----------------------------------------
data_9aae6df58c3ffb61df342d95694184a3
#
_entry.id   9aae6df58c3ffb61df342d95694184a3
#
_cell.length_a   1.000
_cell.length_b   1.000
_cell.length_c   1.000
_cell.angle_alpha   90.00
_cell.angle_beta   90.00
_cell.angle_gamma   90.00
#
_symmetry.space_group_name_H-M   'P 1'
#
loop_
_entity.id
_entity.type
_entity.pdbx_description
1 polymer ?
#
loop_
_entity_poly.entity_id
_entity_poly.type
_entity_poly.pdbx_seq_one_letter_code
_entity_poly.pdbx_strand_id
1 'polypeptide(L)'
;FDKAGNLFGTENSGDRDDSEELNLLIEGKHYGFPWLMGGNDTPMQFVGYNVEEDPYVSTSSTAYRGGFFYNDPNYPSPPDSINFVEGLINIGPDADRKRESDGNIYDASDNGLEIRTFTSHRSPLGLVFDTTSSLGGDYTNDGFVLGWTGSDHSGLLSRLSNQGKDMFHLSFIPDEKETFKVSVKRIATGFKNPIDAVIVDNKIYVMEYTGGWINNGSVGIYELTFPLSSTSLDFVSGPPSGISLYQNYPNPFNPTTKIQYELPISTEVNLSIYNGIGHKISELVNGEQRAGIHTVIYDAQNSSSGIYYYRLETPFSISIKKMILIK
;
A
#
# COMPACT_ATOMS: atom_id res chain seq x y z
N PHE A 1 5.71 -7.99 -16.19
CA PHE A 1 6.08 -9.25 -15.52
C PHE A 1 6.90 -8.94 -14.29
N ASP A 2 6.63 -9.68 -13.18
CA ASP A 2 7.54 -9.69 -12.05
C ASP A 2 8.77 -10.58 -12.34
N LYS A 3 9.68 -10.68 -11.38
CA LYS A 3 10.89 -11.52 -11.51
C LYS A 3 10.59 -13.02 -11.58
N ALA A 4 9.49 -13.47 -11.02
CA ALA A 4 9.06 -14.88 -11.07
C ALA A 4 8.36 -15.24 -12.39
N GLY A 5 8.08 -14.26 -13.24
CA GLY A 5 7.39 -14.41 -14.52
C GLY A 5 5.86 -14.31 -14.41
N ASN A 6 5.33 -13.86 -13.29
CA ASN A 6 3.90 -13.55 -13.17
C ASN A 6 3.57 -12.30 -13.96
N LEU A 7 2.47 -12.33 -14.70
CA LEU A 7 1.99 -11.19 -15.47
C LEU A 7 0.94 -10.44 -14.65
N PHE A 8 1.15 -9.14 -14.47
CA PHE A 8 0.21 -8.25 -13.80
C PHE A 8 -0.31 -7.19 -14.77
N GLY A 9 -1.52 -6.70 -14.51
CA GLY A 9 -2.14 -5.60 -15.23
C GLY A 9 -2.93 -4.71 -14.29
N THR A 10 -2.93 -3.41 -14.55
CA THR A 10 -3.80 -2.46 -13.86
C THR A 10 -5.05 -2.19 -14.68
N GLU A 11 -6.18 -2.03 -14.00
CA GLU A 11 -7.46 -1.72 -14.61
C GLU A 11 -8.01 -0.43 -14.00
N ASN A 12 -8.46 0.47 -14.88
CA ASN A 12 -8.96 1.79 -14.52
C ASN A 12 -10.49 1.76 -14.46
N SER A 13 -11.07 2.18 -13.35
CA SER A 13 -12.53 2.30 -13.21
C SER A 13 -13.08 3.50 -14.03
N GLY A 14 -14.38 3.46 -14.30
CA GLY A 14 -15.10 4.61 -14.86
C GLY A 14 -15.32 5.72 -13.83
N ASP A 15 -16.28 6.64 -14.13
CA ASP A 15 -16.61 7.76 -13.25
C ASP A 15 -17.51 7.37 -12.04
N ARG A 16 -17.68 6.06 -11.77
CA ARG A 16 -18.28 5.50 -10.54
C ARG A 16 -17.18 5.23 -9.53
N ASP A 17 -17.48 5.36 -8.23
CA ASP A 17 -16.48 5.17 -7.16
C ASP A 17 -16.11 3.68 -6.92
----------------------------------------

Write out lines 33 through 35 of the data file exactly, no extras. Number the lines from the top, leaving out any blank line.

C PHE A 1 6.90 -8.94 -14.29
N ASP A 2 6.63 -9.68 -13.18
CA ASP A 2 7.54 -9.69 -12.05